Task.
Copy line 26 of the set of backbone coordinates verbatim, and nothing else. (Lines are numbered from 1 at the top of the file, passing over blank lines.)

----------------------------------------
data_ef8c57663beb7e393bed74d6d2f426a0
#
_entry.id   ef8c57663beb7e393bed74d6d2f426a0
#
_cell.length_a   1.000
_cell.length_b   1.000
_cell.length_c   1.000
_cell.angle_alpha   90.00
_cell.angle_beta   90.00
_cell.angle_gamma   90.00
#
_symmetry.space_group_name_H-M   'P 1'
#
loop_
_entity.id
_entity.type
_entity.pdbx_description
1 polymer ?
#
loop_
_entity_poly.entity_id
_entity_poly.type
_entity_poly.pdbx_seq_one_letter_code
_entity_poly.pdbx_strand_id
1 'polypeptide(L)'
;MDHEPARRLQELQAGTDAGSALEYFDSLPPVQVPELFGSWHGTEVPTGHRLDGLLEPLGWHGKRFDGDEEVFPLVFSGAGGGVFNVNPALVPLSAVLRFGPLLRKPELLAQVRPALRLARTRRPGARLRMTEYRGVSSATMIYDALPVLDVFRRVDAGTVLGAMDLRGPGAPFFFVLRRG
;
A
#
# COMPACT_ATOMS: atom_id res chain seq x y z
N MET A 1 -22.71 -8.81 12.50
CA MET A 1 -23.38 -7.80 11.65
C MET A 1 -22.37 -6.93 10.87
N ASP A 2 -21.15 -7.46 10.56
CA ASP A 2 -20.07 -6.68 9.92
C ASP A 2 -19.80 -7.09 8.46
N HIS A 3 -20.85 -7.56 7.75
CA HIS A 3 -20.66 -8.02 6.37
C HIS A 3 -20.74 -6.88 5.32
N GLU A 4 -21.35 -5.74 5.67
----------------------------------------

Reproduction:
;MDHEPARRLQELQAGTDAGSALEYFDSLPPVQVPELFGSWHGTEVPTGHRLDGLLEPLGWHGKRFDGDEEVFPLVFSGAGGGVFNVNPALVPLSAVLRFGPLLRKPELLAQVRPALRLARTRRPGARLRMTEYRGVSSATMIYDALPVLDVFRRVDAGTVLGAMDLRGPGAPFFFVLRRG